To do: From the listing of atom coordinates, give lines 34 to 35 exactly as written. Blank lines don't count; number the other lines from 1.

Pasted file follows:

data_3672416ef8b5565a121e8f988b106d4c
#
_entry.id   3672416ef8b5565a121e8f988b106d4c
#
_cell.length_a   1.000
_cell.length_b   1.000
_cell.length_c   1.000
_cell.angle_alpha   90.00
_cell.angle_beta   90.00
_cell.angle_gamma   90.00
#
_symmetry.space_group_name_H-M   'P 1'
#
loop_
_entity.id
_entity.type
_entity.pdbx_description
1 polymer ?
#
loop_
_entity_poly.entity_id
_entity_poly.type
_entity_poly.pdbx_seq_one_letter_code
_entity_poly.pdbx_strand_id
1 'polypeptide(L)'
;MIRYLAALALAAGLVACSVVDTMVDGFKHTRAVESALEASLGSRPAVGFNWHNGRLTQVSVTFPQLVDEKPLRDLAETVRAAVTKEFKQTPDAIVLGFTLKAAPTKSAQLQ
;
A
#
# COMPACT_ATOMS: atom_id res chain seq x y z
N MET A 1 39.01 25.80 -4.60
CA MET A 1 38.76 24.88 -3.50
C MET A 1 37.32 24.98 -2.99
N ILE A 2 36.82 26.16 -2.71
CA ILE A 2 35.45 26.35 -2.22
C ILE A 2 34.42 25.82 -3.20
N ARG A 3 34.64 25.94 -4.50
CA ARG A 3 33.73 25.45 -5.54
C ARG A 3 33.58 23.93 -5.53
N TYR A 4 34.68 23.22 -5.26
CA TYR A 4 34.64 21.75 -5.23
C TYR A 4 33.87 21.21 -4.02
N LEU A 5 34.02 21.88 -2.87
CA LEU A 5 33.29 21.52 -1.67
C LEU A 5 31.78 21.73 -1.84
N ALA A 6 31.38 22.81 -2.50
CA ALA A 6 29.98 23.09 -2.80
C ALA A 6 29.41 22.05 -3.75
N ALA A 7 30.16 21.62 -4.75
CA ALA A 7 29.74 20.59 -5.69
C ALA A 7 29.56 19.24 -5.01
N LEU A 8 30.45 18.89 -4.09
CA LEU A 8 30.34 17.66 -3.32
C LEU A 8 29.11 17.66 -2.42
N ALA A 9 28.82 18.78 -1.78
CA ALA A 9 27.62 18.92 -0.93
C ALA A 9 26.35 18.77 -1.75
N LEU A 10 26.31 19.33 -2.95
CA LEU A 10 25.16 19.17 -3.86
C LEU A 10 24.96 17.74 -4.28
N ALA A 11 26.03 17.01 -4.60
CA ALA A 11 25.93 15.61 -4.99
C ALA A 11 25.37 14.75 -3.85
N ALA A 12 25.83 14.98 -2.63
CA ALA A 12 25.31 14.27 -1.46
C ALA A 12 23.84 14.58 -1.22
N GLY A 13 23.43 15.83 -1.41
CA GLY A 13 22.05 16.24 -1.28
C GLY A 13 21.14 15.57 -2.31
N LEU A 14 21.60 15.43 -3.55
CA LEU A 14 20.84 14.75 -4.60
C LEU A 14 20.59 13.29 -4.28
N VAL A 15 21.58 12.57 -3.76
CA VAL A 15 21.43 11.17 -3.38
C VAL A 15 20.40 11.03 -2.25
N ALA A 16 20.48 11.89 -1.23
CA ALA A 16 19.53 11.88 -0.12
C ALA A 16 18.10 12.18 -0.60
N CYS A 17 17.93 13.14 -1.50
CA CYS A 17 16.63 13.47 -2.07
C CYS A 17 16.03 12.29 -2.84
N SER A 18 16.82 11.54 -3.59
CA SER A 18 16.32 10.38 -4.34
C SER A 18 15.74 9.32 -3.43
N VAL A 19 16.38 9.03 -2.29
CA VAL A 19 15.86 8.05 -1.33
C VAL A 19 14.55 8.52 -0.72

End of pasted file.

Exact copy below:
N ILE A 2 36.82 26.16 -2.71
CA ILE A 2 35.45 26.35 -2.22